Hello again. Mid-way through week three I finally got my State Library ID (sky-punch!). Instantly, my credibility, acceptability, and I daresay vanity, are through the roof (the lime-green background really contrasts nicely with my awesomeness. Some disagree — colour-blind fools!). No more negotiating access with the cleaners! No more awkward inaudible intercom interactions! The possibilities are endless. Alas, I’m still yet to acquire printing privileges. (Slowly but surely I will build their trust…).
Speaking of privileges, this week I was also instated as an editor for The Edge’s WordPress, as my workload this week included editing, editing, proof-reading and editing. This made for some interesting results.
For those of you who aren’t familiar with WordPress (those such as myself), when creating a new post you can either view it under a ‘visual’ or a ‘text’ tab. The former shows it as it will appear — usually — and things like bold or italicised text and images will be shown. However the latter shows everything thing in text — what I’ve been told is HTML.
To provide further context, and to elaborate on the ‘tasks’ I mentioned early, I’ve spent this week solely editing the blogs of the Residents and Catalysts here at The Edge. With the 39-page State Library style guide in hand, I set out on a crusade of correction, ‘em’ dashing instead of ‘en’ dashing and capitalising the ‘t’ in The Edge.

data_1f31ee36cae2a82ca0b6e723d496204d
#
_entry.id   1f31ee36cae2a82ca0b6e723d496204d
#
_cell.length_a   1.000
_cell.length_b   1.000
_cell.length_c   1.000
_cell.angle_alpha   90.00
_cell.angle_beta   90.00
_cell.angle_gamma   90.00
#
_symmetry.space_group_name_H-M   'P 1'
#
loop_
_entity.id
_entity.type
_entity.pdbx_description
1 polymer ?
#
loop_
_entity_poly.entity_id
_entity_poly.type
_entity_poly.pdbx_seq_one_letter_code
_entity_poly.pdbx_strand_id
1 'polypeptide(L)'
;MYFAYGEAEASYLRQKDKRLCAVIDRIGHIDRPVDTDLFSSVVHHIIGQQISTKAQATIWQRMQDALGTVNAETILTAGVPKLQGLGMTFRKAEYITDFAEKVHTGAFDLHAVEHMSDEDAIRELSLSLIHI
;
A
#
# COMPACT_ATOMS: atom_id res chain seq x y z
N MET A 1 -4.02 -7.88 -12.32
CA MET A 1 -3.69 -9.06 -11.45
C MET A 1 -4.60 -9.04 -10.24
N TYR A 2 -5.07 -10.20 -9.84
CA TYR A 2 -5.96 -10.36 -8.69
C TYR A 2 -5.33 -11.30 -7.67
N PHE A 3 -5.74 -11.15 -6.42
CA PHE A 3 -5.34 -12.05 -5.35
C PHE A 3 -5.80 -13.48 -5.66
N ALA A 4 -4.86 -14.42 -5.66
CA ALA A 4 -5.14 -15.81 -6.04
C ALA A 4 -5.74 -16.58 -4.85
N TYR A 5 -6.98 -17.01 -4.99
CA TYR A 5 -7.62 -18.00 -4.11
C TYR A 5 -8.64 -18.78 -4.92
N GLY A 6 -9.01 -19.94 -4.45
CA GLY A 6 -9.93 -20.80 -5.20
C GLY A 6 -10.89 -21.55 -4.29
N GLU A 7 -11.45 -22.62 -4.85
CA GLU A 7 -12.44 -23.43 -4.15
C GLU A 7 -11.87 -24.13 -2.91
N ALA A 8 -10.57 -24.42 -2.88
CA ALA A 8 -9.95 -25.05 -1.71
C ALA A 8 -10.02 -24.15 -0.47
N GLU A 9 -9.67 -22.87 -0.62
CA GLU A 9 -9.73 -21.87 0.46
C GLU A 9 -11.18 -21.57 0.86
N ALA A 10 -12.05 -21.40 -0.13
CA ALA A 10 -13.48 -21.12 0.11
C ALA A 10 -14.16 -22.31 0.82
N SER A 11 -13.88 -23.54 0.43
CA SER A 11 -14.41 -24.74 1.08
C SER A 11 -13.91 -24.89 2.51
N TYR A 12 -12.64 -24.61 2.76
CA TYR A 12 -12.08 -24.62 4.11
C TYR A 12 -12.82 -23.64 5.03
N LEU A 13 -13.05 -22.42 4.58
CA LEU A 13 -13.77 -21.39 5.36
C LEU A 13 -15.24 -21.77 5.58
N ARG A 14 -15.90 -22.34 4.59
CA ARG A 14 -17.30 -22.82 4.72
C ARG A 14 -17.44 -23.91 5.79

But back to my experience with HyperText Markup Language (or possibly more apt: Hurting Tegan’s Mind for Laughs), which has proven thus far to be a worthy adversary. So worthy in fact, that it’s given me a comprehensive ass-whoopin. The last time I had anything to do with HTML was in high school, when I wanted to make my Myspace page cool. (I have a sneaking suspicion that my incompetency with HTML directly correlated with my lack of friends. Then again, maybe not.) So naturally I managed to mutilate almost every blog I touched on one level or another — there were mysterious spaces after links, text rendering had a mind of its own, and paragraph and line spacing were non-existent. Thankfully, Tegan managed to solve it and re-introduced me to my first bit of HTML, with what is known as a ‘paragraph tag’ [pærəˌgrɑːf – tặ/g/].
Aside from generally sabotaging them, the blogs gave me an awesome insight into the kinds of projects that are going on behind the ‘behind the scenes’ at The Edge.
Anyway, I’m off to whisper sweet-nothings to my State Library pass — and then to laminate it so I can wear it in the shower…